Thursday, the Senate failed to end a Republican-led filibuster of the National Defense Authorization Act, which included language to repeal the don’t ask, don’t tell (“DADT”) policy. The 57-40 vote fell largely along party lines and three votes shy of the required 60 needed to take up the bill. Senate Majority Leader Harry Reid (D-Nevada) and President Obama expressed their disappointment. Senators Joseph Lieberman (I-Connecticut) and Susan Collins (R-Maine) promised to introduce a stand alone bill to repeal the DADT policy, which Majority Leader Reid agreed to put on the Senate calendar during the lame-duck session. Meanwhile, if the Defense authorization bill is not passed before Congress adjourns, this will be the first time in 48 years the bill has not been reauthorized by Congress.

    Also Thursday, the DREAM Act again stalled in the Senate, as a result of a GOP filibuster. The measure would create a path to citizenship, either through college or military service, and a revised version of the legislation had passed the House Wednesday. It is unlikely the Senate will reconsider the act before the end of the lame-duck session.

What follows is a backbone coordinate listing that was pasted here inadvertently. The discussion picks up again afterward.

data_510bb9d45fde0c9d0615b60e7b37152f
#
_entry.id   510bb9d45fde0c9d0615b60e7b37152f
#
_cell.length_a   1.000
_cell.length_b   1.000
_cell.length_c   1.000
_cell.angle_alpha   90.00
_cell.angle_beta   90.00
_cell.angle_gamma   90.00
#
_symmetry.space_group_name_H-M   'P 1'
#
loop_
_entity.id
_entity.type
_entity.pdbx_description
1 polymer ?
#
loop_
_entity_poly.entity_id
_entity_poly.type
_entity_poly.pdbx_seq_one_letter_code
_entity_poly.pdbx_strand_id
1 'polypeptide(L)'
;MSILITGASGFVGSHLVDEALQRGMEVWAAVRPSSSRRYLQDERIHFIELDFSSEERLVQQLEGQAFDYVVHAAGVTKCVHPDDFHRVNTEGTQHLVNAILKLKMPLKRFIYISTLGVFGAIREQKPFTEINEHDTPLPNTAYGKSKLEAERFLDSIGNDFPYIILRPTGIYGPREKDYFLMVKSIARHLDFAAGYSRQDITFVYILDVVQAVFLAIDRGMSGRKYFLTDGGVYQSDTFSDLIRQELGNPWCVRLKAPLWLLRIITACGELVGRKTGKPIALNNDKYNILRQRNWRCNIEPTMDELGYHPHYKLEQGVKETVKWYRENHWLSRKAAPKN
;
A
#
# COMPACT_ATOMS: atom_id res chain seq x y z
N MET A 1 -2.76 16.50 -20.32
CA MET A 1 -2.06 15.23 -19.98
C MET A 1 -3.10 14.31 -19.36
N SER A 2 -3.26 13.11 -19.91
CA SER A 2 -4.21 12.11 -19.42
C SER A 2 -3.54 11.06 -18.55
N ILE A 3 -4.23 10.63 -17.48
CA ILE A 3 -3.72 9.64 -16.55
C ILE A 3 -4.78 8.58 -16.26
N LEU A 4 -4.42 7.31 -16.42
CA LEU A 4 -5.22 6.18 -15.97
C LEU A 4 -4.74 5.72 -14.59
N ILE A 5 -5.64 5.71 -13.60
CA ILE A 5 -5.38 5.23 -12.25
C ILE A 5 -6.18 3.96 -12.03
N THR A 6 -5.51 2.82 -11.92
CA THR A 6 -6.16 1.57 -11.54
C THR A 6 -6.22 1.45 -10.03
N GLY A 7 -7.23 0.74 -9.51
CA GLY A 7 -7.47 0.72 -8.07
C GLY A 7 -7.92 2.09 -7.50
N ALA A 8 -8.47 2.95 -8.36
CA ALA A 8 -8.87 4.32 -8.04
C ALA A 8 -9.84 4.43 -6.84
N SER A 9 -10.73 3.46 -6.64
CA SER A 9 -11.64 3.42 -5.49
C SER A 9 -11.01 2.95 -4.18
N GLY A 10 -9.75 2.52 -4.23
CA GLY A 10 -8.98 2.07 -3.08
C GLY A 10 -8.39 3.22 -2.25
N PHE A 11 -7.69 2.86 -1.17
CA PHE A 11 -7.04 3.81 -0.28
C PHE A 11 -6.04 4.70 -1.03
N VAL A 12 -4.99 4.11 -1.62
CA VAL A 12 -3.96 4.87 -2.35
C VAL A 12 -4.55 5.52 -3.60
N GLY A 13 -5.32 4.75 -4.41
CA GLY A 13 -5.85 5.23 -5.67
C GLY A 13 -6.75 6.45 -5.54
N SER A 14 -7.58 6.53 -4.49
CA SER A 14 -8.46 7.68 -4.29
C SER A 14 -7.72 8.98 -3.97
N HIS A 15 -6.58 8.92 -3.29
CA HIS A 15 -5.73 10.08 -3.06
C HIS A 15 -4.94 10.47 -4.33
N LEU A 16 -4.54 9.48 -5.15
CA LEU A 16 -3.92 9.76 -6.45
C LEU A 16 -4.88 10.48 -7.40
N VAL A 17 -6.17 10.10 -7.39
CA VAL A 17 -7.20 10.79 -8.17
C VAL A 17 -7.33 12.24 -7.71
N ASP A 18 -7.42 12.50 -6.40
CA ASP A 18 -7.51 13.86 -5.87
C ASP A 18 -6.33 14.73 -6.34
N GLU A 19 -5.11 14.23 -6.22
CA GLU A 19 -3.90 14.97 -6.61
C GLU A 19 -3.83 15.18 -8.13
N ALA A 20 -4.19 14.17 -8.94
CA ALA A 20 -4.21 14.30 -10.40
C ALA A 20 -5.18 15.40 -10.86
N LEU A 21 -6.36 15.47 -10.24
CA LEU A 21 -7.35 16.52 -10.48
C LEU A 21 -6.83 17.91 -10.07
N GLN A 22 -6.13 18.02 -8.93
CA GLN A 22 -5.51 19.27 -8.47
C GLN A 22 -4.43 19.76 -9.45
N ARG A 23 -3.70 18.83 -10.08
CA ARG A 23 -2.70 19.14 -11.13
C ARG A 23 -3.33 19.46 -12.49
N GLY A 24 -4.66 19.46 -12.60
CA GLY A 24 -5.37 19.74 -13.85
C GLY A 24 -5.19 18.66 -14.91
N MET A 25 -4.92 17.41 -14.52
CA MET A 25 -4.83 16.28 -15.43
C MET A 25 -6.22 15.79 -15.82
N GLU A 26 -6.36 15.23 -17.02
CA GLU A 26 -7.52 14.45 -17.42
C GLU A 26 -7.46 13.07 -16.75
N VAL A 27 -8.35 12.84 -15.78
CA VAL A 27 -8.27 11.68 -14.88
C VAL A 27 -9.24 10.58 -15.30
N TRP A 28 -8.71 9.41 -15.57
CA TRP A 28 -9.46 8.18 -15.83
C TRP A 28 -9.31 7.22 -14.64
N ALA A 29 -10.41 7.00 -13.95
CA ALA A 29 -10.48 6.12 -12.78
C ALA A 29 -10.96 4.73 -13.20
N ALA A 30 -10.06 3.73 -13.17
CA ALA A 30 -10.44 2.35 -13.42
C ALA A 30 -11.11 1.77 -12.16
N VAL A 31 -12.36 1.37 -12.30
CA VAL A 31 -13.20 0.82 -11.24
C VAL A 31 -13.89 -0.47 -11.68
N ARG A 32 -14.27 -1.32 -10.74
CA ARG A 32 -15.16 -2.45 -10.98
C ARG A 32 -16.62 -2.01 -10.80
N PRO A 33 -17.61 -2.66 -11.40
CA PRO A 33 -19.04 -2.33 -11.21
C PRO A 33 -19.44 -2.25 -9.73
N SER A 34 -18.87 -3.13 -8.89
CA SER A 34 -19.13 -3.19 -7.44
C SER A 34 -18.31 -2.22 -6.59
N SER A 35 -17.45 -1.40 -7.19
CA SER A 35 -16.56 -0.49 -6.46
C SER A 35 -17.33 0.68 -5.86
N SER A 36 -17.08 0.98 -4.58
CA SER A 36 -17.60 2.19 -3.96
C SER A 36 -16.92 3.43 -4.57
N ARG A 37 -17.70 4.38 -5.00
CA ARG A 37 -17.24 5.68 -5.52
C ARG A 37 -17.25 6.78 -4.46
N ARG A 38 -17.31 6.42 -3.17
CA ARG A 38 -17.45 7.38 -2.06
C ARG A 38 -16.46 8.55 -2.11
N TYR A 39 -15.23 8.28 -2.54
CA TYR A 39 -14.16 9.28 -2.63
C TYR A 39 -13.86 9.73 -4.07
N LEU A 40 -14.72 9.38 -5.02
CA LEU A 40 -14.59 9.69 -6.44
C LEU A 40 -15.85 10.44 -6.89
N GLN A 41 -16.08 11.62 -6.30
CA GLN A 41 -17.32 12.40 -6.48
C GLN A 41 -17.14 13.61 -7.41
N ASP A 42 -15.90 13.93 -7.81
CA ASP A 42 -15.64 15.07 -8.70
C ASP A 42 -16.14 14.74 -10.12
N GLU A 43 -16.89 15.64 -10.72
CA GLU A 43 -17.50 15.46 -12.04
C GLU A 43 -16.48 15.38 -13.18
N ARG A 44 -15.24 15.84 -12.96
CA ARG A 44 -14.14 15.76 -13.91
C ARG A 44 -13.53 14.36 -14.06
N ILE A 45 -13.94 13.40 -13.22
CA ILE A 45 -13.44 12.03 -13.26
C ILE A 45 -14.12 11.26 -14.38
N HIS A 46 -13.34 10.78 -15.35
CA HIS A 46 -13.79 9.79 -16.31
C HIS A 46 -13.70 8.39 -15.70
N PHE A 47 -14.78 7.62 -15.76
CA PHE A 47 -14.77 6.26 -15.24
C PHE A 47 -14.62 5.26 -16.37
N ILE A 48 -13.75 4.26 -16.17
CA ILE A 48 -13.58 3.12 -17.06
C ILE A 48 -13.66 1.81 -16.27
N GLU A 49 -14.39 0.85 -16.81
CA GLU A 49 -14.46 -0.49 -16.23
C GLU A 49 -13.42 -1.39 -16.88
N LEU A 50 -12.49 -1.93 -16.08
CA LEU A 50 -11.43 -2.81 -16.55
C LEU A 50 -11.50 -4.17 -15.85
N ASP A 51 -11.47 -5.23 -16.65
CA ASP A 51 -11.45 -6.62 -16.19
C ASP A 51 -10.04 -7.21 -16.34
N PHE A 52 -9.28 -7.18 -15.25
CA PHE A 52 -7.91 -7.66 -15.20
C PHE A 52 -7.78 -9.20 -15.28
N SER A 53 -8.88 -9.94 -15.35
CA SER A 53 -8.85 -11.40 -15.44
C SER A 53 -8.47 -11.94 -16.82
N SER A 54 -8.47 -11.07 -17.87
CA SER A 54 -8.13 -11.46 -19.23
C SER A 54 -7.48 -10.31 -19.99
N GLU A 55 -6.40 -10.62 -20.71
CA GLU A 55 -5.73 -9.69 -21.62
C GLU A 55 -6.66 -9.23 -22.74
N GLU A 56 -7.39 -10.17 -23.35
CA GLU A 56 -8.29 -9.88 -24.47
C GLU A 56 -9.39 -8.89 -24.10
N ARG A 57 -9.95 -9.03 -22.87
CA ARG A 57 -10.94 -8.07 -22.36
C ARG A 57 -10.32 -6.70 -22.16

The House Republican Conference officially selected its committee leaders for the 112th Congress Tuesday, including Congressman Hal Rogers (Kentucky) chairing Appropriations, Congressman Dave Camp (Michigan) chairing Ways & Means, Congressman Buck McKeon chairing Armed Services, and Congresswoman Ileana Ros-Lehtinen (Florida) chairing Foreign Affairs. Republicans also approved new party rules Tuesday, including a “cut-as-you-go” rule that requires an offset for any legislation with new spending programs brought under the expedited House Suspension Calendar. Democrats in the House also began choosing their committee leaders for the 112th Congress this week – including Congressman Norm Dicks (Washington) on Appropriations and Congressman Sander Levin (Michigan) on Ways and Means – and will fill the remaining Ranking Member slots next week.